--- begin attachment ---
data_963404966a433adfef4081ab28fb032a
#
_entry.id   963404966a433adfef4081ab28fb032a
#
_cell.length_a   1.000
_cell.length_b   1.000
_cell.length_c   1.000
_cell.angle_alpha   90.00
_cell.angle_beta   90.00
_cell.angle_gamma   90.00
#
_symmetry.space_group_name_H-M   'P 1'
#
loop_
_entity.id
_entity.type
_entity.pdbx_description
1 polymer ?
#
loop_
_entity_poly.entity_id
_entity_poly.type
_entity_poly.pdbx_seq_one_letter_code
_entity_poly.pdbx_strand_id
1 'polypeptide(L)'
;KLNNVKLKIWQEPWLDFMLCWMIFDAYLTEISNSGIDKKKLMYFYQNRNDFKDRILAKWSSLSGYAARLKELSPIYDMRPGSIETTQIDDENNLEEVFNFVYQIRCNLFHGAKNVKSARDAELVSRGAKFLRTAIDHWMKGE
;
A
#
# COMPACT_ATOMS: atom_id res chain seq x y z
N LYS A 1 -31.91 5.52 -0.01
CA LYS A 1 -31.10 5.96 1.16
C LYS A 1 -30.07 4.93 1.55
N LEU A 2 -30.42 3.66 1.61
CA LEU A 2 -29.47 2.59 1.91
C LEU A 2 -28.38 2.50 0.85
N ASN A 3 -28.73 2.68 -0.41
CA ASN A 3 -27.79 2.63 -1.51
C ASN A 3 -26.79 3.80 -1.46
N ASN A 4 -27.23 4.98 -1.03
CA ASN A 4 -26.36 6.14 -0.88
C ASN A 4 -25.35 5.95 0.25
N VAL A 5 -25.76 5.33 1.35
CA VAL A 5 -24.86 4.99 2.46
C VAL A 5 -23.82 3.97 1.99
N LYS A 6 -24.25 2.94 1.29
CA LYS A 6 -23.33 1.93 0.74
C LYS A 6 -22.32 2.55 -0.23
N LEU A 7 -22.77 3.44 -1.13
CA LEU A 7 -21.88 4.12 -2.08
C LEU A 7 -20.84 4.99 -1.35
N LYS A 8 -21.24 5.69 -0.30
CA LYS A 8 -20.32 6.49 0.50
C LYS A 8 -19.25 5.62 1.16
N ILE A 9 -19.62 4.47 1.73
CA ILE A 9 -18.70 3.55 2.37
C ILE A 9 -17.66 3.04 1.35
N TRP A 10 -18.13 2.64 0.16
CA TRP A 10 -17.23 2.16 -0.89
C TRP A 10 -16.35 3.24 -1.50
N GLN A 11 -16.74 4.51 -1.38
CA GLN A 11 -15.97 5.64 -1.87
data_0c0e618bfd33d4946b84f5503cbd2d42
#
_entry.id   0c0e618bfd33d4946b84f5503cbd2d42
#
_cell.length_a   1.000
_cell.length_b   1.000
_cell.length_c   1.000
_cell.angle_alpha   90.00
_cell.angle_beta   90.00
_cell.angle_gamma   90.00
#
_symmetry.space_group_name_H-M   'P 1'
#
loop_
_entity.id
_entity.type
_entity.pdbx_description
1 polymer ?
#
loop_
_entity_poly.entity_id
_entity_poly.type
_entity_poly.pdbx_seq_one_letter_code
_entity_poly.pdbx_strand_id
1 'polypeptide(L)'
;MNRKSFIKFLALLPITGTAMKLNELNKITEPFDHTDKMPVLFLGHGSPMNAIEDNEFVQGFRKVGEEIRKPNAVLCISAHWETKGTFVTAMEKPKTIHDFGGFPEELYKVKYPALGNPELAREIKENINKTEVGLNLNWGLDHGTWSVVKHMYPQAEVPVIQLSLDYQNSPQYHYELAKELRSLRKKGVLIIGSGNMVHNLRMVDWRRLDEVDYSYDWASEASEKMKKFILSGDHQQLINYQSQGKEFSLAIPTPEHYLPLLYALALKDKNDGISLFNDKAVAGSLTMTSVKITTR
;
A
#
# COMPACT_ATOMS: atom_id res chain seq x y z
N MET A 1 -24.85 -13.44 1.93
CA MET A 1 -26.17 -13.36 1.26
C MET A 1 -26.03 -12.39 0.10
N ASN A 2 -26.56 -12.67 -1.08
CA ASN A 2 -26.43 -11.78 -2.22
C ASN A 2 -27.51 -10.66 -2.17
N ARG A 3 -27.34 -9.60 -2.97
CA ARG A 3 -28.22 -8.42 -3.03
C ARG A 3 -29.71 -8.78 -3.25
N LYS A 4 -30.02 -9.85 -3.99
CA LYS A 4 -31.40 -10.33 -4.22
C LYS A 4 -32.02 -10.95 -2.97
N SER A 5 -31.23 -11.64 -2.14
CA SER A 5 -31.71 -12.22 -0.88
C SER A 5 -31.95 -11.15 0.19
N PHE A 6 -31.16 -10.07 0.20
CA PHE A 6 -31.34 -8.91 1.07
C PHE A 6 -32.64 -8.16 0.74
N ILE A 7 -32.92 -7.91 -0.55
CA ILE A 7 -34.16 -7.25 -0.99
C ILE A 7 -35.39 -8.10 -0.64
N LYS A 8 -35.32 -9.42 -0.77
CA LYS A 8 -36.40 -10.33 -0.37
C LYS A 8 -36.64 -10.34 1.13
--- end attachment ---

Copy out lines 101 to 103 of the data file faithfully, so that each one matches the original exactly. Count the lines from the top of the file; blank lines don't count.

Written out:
C ARG A 3 -29.71 -8.78 -3.25
N LYS A 4 -30.02 -9.85 -3.99
CA LYS A 4 -31.40 -10.33 -4.22